Favorite thing: Historically the river Dart estuary has been known for its excellent deep water harbour. The Saxons reached the Dart from the west by 705 AD., and although there are no surviving Saxon buildings there are many Saxon place-names in the area. The first written reference to a settlement at the mouth of the estuary was in the 1089 Domesday Book. Dartmouth Harbour was chosen in 1147 as the assembly-point for 164 ships departing on the Second Crusade. It was also the starting-point for 37 ships joining Richard I on the Third Crusade in 1190.
Favorite thing: I just love this cute little statue of two boys with their fish. The Italian marble sculpture was presented to the town by a local benefactor, Finch Ingram, in 1950 and has pride of place in the Royal Avenue Gardens. Finch is sometimes credited with being the artist but this seems to be erroneous, the actual sculptor isn't credited - if you look at the detail (pic #2) it is a fine piece of work.
Dartmouth's heyday as a port was during the Tudor and Stuart periods (from the late 15th to early 18th centuries) and many of the town's finest buildings were constructed then, financed by the profits from things like the salt cod trade.
Whilst at ground level many of the shop fronts and other buildings are contemporary most have lovingly restored upper floors which are well worth noting. Here's a few examples:
Unlike its mysterious counterpart across the river, The Kingswear Cannon, the Dartmouth Cannon has a well-documented history. The gun bears the insignia of the Russian Imperial double-headed eagle and has been identified as cast at Briansk in 1826. It was probably captured during the Crimean War of 1854 to 56 and placed here on the Embankment as a trophy, rather than being intended for use.
The information plaque beside it gives a bit more detail, if you are interested in this sort of stuff. I just like the pic!
As Dartmouth developed into an important port during the 15th century it obviously needed defences against seaward attack, especially given the European unrest during the course of the, so-called, 100 Years War (1337 to 1453).
In order to defend the estuary mouth the twin castles of Dartmouth and its companion over the river, Kingswear, were built - Darmouth's being completed in 1495 and Kingswear's in 1502.
Between them these had the firepower to control the entrance to the river, assisted by a chain which could be drawn taut across the surface at night.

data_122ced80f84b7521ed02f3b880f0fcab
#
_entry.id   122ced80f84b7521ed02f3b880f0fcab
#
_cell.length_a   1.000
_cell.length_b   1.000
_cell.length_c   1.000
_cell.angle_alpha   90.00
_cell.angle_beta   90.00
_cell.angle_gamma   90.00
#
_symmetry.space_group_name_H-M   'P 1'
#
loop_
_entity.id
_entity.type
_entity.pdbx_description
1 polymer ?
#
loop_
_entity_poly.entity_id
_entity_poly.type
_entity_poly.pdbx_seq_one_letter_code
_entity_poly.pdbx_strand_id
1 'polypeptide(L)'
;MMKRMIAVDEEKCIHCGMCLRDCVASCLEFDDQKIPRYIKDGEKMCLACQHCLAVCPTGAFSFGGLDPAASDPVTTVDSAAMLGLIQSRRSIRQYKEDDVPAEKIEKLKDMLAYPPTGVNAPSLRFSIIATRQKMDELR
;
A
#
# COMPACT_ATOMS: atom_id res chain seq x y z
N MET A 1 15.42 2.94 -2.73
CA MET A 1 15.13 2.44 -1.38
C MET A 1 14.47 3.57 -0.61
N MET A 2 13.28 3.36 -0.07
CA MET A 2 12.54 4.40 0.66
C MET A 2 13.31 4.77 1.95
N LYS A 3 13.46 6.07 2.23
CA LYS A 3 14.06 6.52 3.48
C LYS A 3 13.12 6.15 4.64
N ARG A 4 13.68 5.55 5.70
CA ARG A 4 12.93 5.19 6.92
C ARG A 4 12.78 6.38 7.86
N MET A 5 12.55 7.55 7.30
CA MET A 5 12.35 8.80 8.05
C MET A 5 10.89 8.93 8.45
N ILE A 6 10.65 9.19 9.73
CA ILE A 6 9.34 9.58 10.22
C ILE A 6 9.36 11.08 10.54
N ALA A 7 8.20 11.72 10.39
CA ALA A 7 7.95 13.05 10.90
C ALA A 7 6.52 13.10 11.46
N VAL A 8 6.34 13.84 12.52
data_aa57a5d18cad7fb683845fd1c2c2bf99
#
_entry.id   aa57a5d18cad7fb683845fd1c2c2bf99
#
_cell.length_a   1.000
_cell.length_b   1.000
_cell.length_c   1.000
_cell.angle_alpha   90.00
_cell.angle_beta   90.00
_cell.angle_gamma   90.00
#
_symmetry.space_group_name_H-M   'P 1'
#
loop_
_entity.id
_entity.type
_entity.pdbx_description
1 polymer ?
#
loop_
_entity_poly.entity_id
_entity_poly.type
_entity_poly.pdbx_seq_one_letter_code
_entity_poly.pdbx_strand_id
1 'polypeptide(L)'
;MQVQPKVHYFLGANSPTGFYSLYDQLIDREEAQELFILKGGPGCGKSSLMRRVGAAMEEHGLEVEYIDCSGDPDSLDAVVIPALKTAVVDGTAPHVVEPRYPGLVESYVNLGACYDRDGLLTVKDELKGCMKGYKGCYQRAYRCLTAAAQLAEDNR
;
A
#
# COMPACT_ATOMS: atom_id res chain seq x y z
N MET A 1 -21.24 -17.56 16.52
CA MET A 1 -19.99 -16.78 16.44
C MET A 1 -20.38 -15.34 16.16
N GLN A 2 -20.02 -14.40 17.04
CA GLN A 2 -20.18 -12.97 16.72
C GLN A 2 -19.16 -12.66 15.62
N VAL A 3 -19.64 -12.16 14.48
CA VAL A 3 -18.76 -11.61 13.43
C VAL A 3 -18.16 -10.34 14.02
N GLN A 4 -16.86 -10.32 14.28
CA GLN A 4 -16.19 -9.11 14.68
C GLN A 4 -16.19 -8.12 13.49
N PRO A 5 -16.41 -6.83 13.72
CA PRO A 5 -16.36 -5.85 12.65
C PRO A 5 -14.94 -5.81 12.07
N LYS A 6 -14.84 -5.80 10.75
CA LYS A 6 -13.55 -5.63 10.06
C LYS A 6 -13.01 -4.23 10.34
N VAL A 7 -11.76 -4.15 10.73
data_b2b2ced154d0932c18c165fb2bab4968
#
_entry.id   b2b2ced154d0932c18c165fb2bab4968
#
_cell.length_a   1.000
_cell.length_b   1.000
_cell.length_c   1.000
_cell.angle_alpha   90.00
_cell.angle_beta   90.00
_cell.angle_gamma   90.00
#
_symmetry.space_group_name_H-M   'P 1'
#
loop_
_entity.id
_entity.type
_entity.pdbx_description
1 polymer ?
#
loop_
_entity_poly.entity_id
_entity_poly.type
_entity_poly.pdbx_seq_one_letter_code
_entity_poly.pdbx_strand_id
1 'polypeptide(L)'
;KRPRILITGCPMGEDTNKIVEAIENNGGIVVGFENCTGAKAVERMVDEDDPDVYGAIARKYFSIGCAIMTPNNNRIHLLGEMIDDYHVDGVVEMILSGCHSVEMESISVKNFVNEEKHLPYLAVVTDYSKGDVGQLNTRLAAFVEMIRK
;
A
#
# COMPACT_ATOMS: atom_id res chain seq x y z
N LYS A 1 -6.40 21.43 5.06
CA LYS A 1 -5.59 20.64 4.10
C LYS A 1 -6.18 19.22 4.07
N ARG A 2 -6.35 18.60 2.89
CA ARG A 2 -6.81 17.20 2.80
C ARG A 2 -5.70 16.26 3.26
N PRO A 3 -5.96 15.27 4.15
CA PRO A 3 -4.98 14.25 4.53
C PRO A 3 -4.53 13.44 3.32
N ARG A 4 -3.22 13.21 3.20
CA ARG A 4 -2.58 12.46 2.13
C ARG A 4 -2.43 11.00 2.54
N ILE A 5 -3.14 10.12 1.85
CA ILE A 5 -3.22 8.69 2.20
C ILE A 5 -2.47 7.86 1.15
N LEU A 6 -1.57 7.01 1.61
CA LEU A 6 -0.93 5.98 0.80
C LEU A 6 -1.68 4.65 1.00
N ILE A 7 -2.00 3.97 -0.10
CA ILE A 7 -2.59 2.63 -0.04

As a secondary defence Bayard's Fort was constructed, probably around 1510, just in case the main castles failed to do their job. The eleven gunports allowed the fort's cannon to cover the immediate harbour area and despite these ports being larger than those of the castles the guns used would have been lighter.
The fort was never tested in battle and indeed the only time Dartmouth came under attack after its construction was during the English Civil War where the assaults (first by the Royalists and then by the Parliamentarians) came from inland.
The fort became disused in the 18th century and the area degenerated into slums. It did have a brief resurgence as a machine gun emplacement during World War II but that was short-lived as the field of fire was too restricted for modern weaponry.
English Heritage aquired the site in 1984 and have tidied it up so that it now forms part of the walking tour of the port's history.
Whenever I'm in this neck of the woods I'm always reminded of the old tale from the Combined Services Dinner.
A General and a ship's Captain happened to be using the urinals at the same time. When the Captain finished his business with a quick shake, zipped up and headed for the door the General, in a loud plummy voice, called after him, "What ho, my dear chap! At Sandhurst we were taught to wash our hands after using the toilet."
To which the Captain, mockingly plummily, responded, "Well old boy! At Dartmouth we were taught how not too pee on our hands in the first place." HA!
This is Britannia Royal Naval College were Naval officers have been trained since 1863. Originally the training took place on the hulks Britannia and Hindostan which were moored in the river. The present-day, purpose-built, College was completed in 1905 and is now the only officer training Naval establishment in Britain. About 400 prospective officers undergo training in all aspects of Naval requirements at any given time and as well as our own Royal Navy cadets the college offers courses for candidates from all over the world.
I think they have open days from time to time and so this could also be a thing to do. Website below is worth checking out.
Fondest memory: http://www.royalnavy.mod.uk/The-Fleet/Shore-Establishments/BRNC-Dartmouth
The Dartmouth area is very beautiful. It is part of the South Hams region of Devon which in my view has some of the most stunning scenery in the UK.
There are no large towns in the South Hams, just small provincial towns and villages. Places worth visiting are Totnes, Dartmouth, Salcombe, Kingsbridge, Modbury and Ivybridge. The south Dartmoor area also lies within the South Hams and definately worth visiting.
The picture below when clicked on will show a panarama of Dartmouth from Kingswear.
Fondest memory: For more information about Dartmouth, use these links:
These gardens are in the middle of Dartmouth, just next to the North Embankment and next to the Inner Harbour.
Although very small there is a fountain, some statues and very nicely layed out flower beds.
Favorite thing: Pop down to Bayard's Cove, at the top end of the South Embankment and you'll see lots of people catching crabs. Some people are doing this for a living, whilst others are clearly doing it for fun!